To analyze access (availability, affordability and acceptability) to biologicals for Crohn's disease (CD) in ten European countries and to explore the associations between these dimensions, the uptake of biologicals and economic development.
A questionnaire-based survey combined with desk research was carried out in May 2016. Gastroenterologists from the Czech Republic, France, Germany, Hungary, Latvia, Poland, Romania, Slovakia, Spain and Sweden were invited to participate and provide data on the availability of biologicals/biosimilars, reimbursement criteria, clinical practice and prices, and use of biologicals. An availability score was developed to evaluate the restrictiveness of eligibility and administrative criteria applied in the countries. Affordability was defined as the annual cost of treatment as a share of gross domestic product (GDP) per capita. Correlations with the uptake of biologicals, dimensions of access and GDP per capita were calculated.
At the time of the survey, infliximab and adalimumab were reimbursed in all ten countries, and vedolizumab was reimbursed in five countries (France, Germany, Latvia, Slovakia, Sweden). Reimbursement criteria were the least strict in Sweden and Germany, and the strictest in Hungary, Poland and Slovakia. Between countries, the annual cost of different biological treatments differed 1.6-3.3-fold. Treatments were the most affordable in Sweden (13%-37% of the GDP per capita) and the least affordable in the Central and Eastern European countries, especially in Hungary (87%-124%) and Romania (141%-277%). Biosimilars made treatments more affordable by driving down the annual costs. The number of patients with CD on biologicals per 100000 population was strongly correlated with GDP per capita (0.91), although substantial differences were found in the uptake among countries with similar economic development. Correlation between the number of patients with cd on biologicals per 100000 population and the availability and affordability was also strong (-0.75, -0.69 respectively).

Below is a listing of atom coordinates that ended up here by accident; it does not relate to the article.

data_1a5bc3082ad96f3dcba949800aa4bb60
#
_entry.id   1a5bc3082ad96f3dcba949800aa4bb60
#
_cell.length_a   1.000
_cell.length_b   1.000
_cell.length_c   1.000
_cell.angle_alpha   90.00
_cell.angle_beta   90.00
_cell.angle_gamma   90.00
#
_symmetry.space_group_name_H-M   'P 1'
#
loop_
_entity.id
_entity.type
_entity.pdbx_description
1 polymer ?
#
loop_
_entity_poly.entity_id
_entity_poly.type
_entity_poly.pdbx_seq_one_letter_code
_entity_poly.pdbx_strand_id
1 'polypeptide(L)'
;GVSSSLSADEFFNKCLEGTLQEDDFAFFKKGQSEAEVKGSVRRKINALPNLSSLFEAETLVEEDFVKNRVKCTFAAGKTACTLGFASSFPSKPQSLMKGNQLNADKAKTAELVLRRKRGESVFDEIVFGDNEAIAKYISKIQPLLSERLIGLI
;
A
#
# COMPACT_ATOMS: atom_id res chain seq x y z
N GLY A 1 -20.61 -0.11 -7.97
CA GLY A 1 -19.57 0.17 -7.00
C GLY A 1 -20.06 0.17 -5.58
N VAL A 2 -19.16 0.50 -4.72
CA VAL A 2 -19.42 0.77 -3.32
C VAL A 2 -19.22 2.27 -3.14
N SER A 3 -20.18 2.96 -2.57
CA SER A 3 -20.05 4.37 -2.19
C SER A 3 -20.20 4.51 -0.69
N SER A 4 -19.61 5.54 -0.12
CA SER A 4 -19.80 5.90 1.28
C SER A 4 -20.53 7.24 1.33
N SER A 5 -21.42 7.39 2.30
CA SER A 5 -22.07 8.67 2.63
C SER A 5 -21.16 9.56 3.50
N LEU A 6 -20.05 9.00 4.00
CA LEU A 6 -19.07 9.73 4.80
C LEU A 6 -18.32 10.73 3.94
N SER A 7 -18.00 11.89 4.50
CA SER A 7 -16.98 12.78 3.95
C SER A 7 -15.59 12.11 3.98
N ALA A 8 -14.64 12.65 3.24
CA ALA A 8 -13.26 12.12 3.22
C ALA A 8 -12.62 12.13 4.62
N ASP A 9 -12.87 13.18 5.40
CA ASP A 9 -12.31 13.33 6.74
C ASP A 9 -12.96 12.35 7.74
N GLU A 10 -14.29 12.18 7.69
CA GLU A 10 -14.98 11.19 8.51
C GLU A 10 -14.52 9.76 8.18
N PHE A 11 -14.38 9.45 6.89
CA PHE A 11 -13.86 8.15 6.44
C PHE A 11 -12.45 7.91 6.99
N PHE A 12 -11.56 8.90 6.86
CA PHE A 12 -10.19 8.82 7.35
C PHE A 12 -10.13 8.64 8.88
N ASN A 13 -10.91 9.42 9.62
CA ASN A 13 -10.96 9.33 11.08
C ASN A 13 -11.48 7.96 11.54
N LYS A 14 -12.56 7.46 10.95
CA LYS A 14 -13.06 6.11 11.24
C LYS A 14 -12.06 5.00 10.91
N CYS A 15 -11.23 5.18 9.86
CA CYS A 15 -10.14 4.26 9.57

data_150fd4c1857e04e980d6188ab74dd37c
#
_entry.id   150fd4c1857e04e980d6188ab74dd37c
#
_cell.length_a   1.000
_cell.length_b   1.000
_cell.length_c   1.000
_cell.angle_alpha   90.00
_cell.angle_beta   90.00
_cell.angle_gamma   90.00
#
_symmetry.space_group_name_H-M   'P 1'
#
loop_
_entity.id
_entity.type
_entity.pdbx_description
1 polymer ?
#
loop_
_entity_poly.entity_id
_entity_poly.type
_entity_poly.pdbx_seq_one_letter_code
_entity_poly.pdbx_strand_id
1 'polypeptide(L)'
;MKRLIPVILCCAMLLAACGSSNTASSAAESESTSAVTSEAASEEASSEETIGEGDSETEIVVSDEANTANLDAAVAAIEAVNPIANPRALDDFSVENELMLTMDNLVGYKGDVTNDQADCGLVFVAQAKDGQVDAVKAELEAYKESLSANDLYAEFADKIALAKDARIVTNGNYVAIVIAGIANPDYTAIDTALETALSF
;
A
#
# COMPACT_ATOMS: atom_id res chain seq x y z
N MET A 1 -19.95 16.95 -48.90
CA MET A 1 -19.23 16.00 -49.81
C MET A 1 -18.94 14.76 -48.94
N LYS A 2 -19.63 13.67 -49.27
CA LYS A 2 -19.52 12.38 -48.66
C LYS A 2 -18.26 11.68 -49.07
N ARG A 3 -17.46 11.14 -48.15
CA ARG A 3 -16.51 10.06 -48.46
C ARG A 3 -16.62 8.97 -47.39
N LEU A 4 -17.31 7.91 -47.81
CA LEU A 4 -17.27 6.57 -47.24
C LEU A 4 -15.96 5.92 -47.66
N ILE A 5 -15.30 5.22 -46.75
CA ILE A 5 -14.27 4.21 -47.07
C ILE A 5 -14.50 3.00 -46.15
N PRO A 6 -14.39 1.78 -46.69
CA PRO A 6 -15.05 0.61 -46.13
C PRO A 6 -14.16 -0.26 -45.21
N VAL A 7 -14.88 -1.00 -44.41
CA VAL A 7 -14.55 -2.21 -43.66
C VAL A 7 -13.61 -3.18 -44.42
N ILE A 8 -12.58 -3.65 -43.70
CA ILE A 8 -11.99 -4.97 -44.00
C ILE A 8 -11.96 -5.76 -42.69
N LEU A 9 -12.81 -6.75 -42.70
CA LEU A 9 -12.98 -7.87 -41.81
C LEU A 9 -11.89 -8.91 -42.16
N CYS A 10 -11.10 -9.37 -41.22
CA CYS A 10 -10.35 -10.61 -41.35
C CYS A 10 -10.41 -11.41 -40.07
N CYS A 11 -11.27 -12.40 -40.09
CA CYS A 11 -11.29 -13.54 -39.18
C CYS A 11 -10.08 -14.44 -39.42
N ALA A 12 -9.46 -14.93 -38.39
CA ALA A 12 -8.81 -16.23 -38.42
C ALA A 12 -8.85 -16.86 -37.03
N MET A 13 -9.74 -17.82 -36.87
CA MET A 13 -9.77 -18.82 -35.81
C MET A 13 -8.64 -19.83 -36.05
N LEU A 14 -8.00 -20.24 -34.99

Substantial inequalities in access to biologicals were largely associated with GDP. To explain differences in access among countries with similar development needs further research on acceptance.
- Crohn's disease
- Biological therapy